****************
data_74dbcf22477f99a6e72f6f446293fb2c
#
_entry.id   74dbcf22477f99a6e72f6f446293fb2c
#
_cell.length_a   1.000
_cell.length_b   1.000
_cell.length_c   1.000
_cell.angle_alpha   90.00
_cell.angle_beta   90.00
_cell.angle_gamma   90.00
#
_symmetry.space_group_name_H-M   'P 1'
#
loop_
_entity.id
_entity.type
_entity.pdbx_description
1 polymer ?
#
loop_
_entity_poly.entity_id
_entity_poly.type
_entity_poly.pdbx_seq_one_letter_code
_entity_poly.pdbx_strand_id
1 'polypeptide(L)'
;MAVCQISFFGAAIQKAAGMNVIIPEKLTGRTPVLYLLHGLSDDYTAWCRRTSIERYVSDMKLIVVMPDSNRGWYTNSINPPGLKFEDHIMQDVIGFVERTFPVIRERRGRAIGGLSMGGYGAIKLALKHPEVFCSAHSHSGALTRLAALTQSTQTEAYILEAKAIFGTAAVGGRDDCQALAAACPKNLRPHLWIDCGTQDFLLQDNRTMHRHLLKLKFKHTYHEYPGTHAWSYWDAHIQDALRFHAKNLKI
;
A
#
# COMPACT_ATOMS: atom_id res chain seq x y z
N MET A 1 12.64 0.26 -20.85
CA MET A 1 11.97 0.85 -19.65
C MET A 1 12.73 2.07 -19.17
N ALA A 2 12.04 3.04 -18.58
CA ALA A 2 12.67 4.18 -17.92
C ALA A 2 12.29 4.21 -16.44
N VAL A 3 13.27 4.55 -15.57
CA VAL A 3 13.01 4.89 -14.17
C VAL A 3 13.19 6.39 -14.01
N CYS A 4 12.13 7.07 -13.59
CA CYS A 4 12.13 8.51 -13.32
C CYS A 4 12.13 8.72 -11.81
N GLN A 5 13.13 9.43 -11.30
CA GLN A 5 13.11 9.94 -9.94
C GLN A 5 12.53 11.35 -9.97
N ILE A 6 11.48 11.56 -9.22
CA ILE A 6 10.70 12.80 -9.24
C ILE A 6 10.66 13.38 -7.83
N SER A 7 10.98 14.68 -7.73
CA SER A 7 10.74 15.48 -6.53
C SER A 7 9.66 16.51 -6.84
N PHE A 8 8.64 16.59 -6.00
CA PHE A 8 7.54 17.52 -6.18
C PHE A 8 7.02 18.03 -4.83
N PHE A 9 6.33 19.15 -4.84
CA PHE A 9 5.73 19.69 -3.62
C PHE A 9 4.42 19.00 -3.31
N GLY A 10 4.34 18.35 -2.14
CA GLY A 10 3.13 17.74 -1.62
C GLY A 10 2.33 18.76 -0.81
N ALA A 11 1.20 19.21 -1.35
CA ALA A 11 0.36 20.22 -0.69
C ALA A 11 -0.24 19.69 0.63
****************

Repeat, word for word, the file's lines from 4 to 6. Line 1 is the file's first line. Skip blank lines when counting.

#
_cell.length_a   1.000
_cell.length_b   1.000